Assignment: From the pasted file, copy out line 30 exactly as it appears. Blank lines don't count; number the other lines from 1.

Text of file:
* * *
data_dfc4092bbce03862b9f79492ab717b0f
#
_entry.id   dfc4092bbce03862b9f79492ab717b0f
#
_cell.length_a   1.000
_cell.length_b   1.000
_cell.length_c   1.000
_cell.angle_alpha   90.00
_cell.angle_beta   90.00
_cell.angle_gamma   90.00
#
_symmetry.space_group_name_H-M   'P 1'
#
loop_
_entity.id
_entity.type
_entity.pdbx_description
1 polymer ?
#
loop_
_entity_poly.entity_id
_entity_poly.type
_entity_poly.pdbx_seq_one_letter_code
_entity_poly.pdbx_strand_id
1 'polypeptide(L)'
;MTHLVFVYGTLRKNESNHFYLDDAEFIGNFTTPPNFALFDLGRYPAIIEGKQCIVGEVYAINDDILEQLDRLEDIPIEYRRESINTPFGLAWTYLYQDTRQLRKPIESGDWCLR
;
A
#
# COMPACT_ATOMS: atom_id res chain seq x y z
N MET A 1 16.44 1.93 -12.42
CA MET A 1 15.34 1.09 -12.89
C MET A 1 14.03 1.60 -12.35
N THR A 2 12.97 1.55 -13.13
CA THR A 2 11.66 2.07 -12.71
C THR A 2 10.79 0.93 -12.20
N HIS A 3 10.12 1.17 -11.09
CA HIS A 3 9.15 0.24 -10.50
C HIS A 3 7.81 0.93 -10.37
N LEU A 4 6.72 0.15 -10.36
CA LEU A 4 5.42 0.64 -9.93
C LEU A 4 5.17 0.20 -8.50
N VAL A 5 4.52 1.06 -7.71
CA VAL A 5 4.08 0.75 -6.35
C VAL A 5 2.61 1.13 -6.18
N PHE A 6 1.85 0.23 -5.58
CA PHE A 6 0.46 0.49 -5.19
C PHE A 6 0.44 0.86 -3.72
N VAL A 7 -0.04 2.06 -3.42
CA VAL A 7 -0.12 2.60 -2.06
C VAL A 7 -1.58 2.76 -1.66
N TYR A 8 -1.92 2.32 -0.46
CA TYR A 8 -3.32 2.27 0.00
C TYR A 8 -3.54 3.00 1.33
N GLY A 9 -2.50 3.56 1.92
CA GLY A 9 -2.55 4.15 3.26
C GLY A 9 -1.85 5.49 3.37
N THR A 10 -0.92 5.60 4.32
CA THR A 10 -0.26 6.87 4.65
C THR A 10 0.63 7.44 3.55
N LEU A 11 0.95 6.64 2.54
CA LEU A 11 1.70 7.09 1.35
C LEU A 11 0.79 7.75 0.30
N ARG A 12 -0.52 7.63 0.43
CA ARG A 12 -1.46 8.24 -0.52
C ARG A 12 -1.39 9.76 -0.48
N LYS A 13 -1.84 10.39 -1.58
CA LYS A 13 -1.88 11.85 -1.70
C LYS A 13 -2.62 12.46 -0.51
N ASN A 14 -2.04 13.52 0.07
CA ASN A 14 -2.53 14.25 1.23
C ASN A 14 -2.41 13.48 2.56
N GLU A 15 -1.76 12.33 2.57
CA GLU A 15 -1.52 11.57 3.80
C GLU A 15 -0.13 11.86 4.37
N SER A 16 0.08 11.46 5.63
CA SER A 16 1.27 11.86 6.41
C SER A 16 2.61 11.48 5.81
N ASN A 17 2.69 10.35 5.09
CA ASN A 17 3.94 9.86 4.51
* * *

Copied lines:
# COMPACT_ATOMS: atom_id res chain seq x y z